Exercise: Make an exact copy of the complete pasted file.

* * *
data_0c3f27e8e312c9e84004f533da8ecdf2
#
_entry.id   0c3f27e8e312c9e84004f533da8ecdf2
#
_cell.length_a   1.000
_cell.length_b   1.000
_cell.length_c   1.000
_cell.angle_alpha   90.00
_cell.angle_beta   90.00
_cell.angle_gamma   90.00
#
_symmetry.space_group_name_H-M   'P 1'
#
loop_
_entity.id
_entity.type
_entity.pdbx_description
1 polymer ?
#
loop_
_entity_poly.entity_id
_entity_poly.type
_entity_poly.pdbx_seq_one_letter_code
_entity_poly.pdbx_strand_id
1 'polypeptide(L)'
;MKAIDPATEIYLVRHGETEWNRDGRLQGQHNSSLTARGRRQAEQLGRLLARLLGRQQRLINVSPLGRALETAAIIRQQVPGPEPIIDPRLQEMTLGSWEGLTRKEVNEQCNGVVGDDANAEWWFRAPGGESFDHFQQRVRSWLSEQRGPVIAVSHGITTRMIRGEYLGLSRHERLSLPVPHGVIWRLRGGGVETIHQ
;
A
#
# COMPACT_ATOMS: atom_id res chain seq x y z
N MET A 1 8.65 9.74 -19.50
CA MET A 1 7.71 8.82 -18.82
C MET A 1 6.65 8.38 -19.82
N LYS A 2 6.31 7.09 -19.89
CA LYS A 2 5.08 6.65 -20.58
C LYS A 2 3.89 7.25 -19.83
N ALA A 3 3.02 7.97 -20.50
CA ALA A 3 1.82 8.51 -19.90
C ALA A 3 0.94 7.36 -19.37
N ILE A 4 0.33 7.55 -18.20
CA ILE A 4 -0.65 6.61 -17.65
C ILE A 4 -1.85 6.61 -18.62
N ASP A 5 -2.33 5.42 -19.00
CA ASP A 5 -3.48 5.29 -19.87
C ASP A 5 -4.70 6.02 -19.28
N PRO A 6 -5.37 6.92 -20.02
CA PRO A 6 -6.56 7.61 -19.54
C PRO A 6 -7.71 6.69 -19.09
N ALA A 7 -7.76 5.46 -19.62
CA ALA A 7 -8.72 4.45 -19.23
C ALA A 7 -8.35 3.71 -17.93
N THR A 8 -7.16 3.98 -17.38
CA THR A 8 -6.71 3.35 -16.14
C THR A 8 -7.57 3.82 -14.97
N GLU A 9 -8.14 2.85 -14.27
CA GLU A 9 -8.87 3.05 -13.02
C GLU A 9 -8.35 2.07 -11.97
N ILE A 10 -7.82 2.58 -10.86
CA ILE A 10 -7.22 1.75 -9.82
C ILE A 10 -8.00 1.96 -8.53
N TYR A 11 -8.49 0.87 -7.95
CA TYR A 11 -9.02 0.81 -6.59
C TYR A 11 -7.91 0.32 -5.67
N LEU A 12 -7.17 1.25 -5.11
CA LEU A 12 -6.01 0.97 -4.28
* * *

data_0c3f27e8e312c9e84004f533da8ecdf2
#
_entry.id   0c3f27e8e312c9e84004f533da8ecdf2
#
_cell.length_a   1.000
_cell.length_b   1.000
_cell.length_c   1.000
_cell.angle_alpha   90.00
_cell.angle_beta   90.00
_cell.angle_gamma   90.00
#
_symmetry.space_group_name_H-M   'P 1'
#
loop_
_entity.id
_entity.type
_entity.pdbx_description
1 polymer ?
#
loop_
_entity_poly.entity_id
_entity_poly.type
_entity_poly.pdbx_seq_one_letter_code
_entity_poly.pdbx_strand_id
1 'polypeptide(L)'
;MKAIDPATEIYLVRHGETEWNRDGRLQGQHNSSLTARGRRQAEQLGRLLARLLGRQQRLINVSPLGRALETAAIIRQQVPGPEPIIDPRLQEMTLGSWEGLTRKEVNEQCNGVVGDDANAEWWFRAPGGESFDHFQQRVRSWLSEQRGPVIAVSHGITTRMIRGEYLGLSRHERLSLPVPHGVIWRLRGGGVETIHQ
;
A
#
# COMPACT_ATOMS: atom_id res chain seq x y z
N MET A 1 8.65 9.74 -19.50
CA MET A 1 7.71 8.82 -18.82
C MET A 1 6.65 8.38 -19.82
N LYS A 2 6.31 7.09 -19.89
CA LYS A 2 5.08 6.65 -20.58
C LYS A 2 3.89 7.25 -19.83
N ALA A 3 3.02 7.97 -20.50
CA ALA A 3 1.82 8.51 -19.90
C ALA A 3 0.94 7.36 -19.37
N ILE A 4 0.33 7.55 -18.20
CA ILE A 4 -0.65 6.61 -17.65
C ILE A 4 -1.85 6.61 -18.62
N ASP A 5 -2.33 5.42 -19.00
CA ASP A 5 -3.48 5.29 -19.87
C ASP A 5 -4.70 6.02 -19.28
N PRO A 6 -5.37 6.92 -20.02
CA PRO A 6 -6.56 7.61 -19.54
C PRO A 6 -7.71 6.69 -19.09
N ALA A 7 -7.76 5.46 -19.62
CA ALA A 7 -8.72 4.45 -19.23
C ALA A 7 -8.35 3.71 -17.93
N THR A 8 -7.16 3.98 -17.38
CA THR A 8 -6.71 3.35 -16.14
C THR A 8 -7.57 3.82 -14.97
N GLU A 9 -8.14 2.85 -14.27
CA GLU A 9 -8.87 3.05 -13.02
C GLU A 9 -8.35 2.07 -11.97
N ILE A 10 -7.82 2.58 -10.86
CA ILE A 10 -7.22 1.75 -9.82
C ILE A 10 -8.00 1.96 -8.53
N TYR A 11 -8.49 0.87 -7.95
CA TYR A 11 -9.02 0.81 -6.59
C TYR A 11 -7.91 0.32 -5.67
N LEU A 12 -7.17 1.25 -5.11
CA LEU A 12 -6.01 0.97 -4.28